Stand down, #NeverRomney conservatives: Trump's pick isn't a betrayal — and you might thank him in 2020

Mitt Romney could bring more than a level head to Donald Trump's administration

Published November 29, 2016 12:58PM (EST)

Mitt Romney (AP/Manuel Balce Ceneta)
Mitt Romney (AP/Manuel Balce Ceneta)

President-elect Donald Trump’s reported courtship of Mitt Romney for secretary of state signals a pivot to the normal, a move that should make millions of Americans sigh with relief. Even liberal TV host Bill Maher has openly pined for Romney in the age of Trump, disturbed by grandiose and pernicious campaign trail language from the blue-collar billionaire.

By picking Romney, an able businessman who saved the 2002 Olympics from the brink of bankruptcy, the Trump transition team is moving as one led by a shrewd businessman should: pragmatic and efficient and willing to move past grudges held on the campaign trail. President Barack Obama noted this when speaking to the press about the transition process, saying that he believed Trump would be driven by pragmatism, not ideology, as he governs — even as Obama expressed concerns that Trump’s temperament could be problematic.

If Romney jumps on board, Trump’s administration may marry establishment Republicans with "the Make America Great Again" faction of Trump’s base. A Romney in Trump’s Cabinet would satiate traditional conservatives, just as his pick of Mike Pence for running mate did months ago. In many ways, Pence, who served 12 years as a U.S. congressman before winning the Indiana governorship, is also a consummate establishment figure. While perhaps more conservative than the average GOP congressman or -woman, Pence also embodies the traditional backbone of grassroots conservatism, getting high marks on the American Conservative Union scorecard, for example, yet also serving as a smooth D.C. operator who knows how legislative sausage is made.

For as much as Donald Trump’s grassroots supporters rightfully lampoon millennials, as the “Snowflake Generation,” for their embrace of intellectually weak and irrational “safe spaces,” it appears that Trump supporters' knee-jerk opposition to Romney may make them guilty of the same hypersensitivity. During the bruising presidential campaign, Romney spoke his mind, and like South Carolina Gov. Nikki Haley, wasn’t afraid to challenge Trump.

It speaks highly of Trump’s leadership that he’s willing to name Haley as U.N. Ambassador given her past, sharp criticism of Trump. Haley is a solid choice on many levels. Bringing Romney aboard his administration would be another signal that campaign trail fights won't necessarily set the agenda of Trump's presidency.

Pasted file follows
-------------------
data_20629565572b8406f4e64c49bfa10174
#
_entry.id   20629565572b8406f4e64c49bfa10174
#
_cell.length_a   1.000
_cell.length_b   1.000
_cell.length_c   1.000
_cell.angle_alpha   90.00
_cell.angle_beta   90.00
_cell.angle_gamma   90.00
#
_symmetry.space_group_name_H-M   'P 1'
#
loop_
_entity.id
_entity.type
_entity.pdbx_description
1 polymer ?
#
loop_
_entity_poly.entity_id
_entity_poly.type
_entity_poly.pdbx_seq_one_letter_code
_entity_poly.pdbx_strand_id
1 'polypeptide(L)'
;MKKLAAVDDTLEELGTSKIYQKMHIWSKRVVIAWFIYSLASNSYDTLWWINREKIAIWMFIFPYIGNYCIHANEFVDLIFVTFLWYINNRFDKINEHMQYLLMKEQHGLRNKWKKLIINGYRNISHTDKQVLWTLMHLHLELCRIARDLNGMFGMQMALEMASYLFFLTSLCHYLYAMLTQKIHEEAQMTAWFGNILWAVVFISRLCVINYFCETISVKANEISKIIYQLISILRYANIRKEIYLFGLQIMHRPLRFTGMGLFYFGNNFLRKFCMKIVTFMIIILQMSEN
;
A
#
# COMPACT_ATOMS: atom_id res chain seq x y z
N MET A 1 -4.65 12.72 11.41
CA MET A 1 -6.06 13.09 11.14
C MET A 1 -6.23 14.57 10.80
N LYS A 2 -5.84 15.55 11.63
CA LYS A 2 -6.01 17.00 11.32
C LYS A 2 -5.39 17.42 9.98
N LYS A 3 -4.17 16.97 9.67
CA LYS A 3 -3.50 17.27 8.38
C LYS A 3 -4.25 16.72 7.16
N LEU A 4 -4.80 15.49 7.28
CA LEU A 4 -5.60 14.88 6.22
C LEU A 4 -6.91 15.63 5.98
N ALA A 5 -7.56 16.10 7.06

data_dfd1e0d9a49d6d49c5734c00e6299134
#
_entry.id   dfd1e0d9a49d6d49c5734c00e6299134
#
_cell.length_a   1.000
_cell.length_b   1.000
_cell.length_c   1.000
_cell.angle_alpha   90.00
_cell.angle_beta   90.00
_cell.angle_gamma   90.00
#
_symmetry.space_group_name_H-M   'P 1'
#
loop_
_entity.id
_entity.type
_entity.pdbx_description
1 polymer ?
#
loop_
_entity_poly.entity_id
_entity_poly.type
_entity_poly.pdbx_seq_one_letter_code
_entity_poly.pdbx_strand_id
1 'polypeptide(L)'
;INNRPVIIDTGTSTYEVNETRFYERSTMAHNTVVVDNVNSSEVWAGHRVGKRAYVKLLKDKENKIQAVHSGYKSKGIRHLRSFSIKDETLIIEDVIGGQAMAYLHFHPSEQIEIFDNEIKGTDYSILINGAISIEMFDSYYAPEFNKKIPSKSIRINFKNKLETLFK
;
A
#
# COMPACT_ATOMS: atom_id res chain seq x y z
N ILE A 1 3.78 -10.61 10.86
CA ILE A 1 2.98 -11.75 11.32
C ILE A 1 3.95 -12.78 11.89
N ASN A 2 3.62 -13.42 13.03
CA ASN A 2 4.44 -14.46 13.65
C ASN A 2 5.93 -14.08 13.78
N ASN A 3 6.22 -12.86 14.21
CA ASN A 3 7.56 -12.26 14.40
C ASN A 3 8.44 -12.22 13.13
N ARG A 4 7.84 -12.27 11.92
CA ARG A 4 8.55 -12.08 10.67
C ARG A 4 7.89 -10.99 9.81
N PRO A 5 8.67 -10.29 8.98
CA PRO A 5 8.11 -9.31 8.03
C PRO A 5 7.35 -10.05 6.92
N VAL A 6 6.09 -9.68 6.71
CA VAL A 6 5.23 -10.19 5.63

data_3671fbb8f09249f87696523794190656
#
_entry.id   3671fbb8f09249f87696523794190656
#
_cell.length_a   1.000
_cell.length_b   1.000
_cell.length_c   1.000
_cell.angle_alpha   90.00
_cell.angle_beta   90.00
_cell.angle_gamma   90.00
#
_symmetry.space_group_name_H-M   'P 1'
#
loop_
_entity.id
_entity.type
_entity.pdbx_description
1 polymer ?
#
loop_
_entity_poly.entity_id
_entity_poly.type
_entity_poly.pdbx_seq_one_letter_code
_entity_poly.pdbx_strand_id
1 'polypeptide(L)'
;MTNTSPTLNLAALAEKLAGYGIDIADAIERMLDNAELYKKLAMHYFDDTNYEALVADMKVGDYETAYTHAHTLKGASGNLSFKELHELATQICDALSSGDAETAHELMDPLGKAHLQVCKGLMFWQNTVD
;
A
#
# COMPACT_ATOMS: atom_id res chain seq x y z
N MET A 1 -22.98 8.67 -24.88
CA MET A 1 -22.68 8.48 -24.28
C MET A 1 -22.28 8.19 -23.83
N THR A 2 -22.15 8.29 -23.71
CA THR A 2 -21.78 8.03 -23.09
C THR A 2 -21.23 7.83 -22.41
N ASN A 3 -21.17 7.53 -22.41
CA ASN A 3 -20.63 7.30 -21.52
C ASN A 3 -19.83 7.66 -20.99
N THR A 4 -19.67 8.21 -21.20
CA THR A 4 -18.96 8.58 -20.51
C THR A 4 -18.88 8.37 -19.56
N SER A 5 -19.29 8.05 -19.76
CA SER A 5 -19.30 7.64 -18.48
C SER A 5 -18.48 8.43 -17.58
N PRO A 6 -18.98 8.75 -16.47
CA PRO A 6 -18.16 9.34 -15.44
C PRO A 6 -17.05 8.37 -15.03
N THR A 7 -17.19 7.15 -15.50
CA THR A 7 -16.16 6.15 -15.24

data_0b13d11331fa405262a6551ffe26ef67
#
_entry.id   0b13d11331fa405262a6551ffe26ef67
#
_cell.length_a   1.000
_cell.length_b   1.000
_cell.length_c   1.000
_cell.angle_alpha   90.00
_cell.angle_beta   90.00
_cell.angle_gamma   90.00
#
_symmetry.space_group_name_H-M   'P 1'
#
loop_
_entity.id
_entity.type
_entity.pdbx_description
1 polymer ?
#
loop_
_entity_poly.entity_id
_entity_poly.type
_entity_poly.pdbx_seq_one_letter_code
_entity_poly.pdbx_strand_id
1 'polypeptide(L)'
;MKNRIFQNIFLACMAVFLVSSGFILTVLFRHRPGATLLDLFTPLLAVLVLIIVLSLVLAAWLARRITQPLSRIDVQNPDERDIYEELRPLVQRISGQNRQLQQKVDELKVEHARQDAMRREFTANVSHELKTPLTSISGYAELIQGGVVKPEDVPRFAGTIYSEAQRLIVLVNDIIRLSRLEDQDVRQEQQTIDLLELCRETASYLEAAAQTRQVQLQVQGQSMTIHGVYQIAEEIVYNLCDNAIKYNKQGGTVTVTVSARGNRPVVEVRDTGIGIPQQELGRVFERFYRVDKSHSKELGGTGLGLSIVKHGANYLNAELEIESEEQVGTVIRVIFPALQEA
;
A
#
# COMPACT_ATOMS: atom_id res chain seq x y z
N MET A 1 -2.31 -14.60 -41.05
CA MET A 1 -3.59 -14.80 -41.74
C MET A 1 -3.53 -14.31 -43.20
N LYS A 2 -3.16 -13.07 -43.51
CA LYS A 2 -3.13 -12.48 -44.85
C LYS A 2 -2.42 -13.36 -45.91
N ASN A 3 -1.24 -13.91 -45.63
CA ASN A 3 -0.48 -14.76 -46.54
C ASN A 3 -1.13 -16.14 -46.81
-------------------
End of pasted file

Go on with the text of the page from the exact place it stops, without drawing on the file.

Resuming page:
Romney was elected as an executive in a deeply blue state and would mollify the National Review wing of the conservative movement iced out from the Trump train tracks. By naming smart, thoughtful public servants like Romney, Trump could put states like Nevada, Virginia and New Hampshire into play, along with traditionally blue states like Illinois and Maryland that might be open to voting Republican in 2020, especially since they recently elected Republican governors.

By publicly undermining the Romney pick, Trump campaign manager Kellyanne Conway, an otherwise brilliant campaign strategist and communicator, risks putting cronyism ahead of qualifications. Fortunately, Trump appears to be maintaining his independent vantage point, though in some respects the “palace intrigue” resembles a made-for-TV drama.

The Romney schism appears largely driven on personal loyalty grounds, and scuttling a Romney pick would violate the conservative mantra by appointing some other less-qualified secretary of state (or in the case of possible rival nominee David Petraeus, one who has compromised national security under similar circumstances as Hillary Clinton) simply because of obsequiousness. Conservatives aren’t suppose to dole out jobs based on gender, race or nepotism. They shouldn’t start now.

Fluent in French and an experienced multinational businessman, Romney astutely foresaw in 2012 the geopolitical threat posed by Russian President Vladimir Putin (despite mocking from President Obama). Romney would be the perfect complement to Trump, whose coquettishness in a bromance with Putin has raised red flags among those worried about Trump’s singular rise. Romney would also be a levelheaded patrician presence, providing a much-needed cooler hand that wouldn’t fight for Trump’s spotlight.

While electoral war wounds understandably bolster the idea that Trump would betray his supporters by potentially tapping Romney, the #NeverRomney crowd would be wise to recognize that if Trump hopes to expand a 2020 electoral victory beyond his current 30 states — the way former president Ronald Reagan expanded his lead from 44 states in 1980 to 49 states in 1984 — he needs to be expansive leader rather than simply surrounding himself with people who fall in line.

While it’s true that Trump’s clean victory in the Electoral College system, along with holding Congress, gives him a launch pad for his agenda, it’s also true that by losing the popular vote, Trump is operating on weaker populist mandate than he claims. He won in part because Americans want a change, and they want a government that works. Romney, who spent his life turning around large institutions, has the perfect skill set needed to successfully represent American interests abroad.

By Carrie Sheffield

Carrie Sheffield is a Salon Talks host, founder of Bold and adviser to Lincoln Network. She previously wrote editorials for The Washington Times, covered politics for POLITICO and The Hill and analyzed municipal credit for Goldman Sachs and Moody's Investors Service.

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David Patraeus Donald Trump Kellyanne Conway Mitt Romney Secretary Of State